In the morning, we take the Pilgrims’ Way to the marabout of Sidi Brahim (a ‘marabout’ is a shrine and ‘sidi’ means saint). The trail climbs steadily and the vegetation becomes scarce, leaving only a few argan trees and thuja, which are coniferous trees in the cedar family; you may see chess boards and other wooden handicraft for sale in Agadir and Marrakech, which are made from Thuja (they smell amazing!). Crossing a pass at 1,200m and descend to a village before climbing again to a final pass at 1,300m: vast panoramas from the top looking back over the Ankelout Valley. One final descent brings us to the oasis of Tizgui where we stop for a picnic. In the afternoon our way continues through almond plantations and small fields to the village of Timoulay.
O/night: family stay
Day 5: ride from Timoulay to Tagounite
The route zig-zags through several Berber villages, including the slightly larger Izouaghnz and Tassila, before climbing to the Tizi Izouarhne pass at 1,300m. Swing into a westerly direction following the ridge with a magnificent panorama back towards the Atlantic. Ride through a cedar forest and emerge at the Issi pass (1,150m). Descent to the valley of the River Aourga and so through a village that is literally hung at the foot of the mountain; a short climb to the village of Tagounite and the overnight stop.
O/night: family stay
Day 6: Tagounite – Abouda
Head due west towards the Atlantic, passing the Berber villages of Adess and Adar, to arrive on the beach of Aghroud. Firm sand allows a brisker canter and we stop on the beach for a picnic and swim. In the afternoon we take advantage of the broad beaches for some longer canters.
O/night camp just off the beach
Day 7: Return to Iwlite and drive to Agadir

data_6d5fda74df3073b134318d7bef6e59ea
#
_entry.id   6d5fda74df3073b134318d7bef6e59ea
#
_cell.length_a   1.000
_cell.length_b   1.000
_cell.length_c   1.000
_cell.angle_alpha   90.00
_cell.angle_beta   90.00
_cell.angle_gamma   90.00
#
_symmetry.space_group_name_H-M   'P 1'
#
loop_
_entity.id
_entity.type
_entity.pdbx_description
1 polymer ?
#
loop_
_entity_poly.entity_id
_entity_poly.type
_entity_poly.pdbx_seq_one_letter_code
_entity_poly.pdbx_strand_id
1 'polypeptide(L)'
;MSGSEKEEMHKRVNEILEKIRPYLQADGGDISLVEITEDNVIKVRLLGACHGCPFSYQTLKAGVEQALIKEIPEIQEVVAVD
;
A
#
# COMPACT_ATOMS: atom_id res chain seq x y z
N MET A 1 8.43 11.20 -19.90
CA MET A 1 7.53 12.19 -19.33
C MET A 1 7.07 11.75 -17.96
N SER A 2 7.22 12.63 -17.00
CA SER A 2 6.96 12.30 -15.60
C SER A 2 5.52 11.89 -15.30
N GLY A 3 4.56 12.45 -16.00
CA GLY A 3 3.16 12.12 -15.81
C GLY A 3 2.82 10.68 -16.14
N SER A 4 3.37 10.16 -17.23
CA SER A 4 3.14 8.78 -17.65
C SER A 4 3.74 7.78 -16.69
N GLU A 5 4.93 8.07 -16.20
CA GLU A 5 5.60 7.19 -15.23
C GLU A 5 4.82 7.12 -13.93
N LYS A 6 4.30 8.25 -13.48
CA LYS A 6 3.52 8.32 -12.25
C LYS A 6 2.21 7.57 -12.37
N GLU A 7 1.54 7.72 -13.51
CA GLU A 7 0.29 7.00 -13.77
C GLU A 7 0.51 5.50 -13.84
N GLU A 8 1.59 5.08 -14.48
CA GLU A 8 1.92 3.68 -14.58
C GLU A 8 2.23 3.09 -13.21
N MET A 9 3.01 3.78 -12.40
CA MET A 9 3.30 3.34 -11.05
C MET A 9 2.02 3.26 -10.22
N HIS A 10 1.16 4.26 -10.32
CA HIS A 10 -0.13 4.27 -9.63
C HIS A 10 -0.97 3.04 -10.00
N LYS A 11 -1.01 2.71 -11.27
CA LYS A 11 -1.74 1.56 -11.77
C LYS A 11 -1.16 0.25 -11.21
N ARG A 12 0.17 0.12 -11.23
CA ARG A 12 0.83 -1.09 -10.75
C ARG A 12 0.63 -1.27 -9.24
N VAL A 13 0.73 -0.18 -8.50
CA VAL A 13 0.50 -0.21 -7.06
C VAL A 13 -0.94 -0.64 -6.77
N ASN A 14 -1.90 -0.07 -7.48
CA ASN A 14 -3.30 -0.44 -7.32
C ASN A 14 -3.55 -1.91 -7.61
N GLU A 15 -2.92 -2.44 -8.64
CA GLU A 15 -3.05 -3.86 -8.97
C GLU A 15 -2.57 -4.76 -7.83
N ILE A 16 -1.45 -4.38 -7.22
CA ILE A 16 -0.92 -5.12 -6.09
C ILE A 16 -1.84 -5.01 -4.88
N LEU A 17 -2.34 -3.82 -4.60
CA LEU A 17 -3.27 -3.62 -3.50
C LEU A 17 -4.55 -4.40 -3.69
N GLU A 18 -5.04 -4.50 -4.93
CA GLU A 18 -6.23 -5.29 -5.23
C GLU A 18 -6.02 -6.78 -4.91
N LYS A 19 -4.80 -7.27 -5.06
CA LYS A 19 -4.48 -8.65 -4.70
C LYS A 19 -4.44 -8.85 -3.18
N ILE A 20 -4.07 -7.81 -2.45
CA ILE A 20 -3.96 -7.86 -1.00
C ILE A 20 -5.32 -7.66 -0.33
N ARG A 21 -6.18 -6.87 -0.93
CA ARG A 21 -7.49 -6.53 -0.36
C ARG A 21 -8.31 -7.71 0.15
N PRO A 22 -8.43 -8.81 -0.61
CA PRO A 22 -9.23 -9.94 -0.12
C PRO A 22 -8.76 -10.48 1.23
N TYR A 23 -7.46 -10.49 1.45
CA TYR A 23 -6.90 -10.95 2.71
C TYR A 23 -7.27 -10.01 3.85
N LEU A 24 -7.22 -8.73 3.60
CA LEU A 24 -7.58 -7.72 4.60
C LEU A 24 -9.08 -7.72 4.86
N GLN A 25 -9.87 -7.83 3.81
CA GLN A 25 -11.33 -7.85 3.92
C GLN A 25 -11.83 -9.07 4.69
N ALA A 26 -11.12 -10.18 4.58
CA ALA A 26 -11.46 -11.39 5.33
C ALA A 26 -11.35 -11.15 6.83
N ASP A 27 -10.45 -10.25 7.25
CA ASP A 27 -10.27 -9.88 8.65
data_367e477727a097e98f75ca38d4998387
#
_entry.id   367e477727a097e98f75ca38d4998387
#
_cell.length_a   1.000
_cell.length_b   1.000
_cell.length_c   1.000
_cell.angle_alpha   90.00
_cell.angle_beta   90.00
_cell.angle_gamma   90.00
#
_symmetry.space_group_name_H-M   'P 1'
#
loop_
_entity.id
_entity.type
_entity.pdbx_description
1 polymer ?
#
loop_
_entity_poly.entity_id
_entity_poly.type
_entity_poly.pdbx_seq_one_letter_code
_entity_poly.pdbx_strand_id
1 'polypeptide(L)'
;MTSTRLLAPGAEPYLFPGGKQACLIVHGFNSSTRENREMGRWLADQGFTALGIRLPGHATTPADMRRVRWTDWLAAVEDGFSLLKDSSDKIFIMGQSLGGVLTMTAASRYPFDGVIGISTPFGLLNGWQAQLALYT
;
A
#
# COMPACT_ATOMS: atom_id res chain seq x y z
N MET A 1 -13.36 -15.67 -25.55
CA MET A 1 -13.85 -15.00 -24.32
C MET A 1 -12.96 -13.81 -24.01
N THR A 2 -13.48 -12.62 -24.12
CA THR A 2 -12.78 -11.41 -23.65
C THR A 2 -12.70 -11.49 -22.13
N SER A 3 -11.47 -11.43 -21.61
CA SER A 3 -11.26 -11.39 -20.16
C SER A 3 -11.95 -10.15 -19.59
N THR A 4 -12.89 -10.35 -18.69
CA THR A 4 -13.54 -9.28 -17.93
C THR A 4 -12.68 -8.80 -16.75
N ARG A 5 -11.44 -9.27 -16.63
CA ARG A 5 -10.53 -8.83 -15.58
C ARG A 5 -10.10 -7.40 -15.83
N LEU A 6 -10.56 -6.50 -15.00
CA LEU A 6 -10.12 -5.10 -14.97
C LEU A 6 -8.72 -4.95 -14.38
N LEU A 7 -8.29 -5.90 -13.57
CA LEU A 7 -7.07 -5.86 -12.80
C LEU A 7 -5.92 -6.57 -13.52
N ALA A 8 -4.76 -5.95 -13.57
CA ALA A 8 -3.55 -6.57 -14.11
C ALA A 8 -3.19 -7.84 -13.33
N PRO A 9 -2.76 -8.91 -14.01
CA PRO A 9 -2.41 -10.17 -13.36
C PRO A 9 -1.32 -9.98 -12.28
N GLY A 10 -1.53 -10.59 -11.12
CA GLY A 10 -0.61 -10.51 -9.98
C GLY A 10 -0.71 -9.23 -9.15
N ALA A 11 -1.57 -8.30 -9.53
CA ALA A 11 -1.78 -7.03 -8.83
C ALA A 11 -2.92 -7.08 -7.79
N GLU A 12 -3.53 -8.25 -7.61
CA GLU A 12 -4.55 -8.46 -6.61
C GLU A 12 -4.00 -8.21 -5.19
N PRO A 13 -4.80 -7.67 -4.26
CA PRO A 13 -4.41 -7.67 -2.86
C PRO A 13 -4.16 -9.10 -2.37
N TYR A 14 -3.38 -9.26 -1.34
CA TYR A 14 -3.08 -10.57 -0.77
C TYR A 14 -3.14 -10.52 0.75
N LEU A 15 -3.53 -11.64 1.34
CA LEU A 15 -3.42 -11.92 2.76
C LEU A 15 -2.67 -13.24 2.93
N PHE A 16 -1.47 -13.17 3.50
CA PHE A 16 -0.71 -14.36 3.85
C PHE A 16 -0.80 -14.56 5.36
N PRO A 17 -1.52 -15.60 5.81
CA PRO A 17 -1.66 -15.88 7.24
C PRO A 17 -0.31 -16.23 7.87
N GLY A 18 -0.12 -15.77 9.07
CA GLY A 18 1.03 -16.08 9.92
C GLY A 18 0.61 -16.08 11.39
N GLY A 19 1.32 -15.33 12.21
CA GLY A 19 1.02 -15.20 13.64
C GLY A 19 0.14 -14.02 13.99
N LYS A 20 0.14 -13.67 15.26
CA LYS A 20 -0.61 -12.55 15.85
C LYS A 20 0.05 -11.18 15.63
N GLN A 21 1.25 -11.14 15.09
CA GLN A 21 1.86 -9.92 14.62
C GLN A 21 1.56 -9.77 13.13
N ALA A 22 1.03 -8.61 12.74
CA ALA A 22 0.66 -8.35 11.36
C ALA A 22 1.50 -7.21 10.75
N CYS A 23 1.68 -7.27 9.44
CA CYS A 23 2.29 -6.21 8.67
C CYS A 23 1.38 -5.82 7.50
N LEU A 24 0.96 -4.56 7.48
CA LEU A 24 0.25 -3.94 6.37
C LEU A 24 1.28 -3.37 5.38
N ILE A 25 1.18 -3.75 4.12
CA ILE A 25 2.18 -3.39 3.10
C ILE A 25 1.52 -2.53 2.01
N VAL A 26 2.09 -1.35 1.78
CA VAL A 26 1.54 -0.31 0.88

On the last day we leave the coast and follow an old fisherman’s track that connects isolated villages. Arrive back at the stable and say goodbye to the horses. Lunch then transfer by car to Agadir.
O/night at the hotel.
Day 8: Transfer to Agadir airport and return flight.
Horse ride Morocco: Paradise Valley ride.
Cross-cultural awareness: the majority of the population is Muslim, though the Berber occupy the relaxed-cum-moderate end of the spectrum. The Tuareg nomads are also moderate in their outlook, but care should be taken to dress conservatively. Morocco is generally “dry” but duty free byo is fine.
Guide: the English speaking professional guide who is the first point of contact on the ride is Momo. His first language is Berber, second Arabic, third French and fourth English; I was chatting to him in English and asked him where he learnt it and he replied “On the street” – it’s very good and he clearly has an ear for languages and an eye for horses. The rest of his team speak some English, but rather more French.
The price includes:
all meals, hotels as described, camping in two-man tent. Horse and tack, the trek guide and full back-up.
Airport transfers from Marrakech (can be arranged), international flights, travel insurance, tips.
Meals: will be prepared by our cook who will introduce the subtleties of Moroccan cuisine.
Baggage is transported by jeep which you will be able to access each evening.
Formalities: No visa is required to travel to Morocco you only require a passport valid six months beyond the date of departure. No special vaccinations are required.
Rider ability: you must be at ease at all paces and accustomed to riding outside a ménage/school.
The tack: each horse is equipped with a trekking-saddle and saddle-bags which enable you to carry your picnic and the personal items. Don’t forget your water-bottle.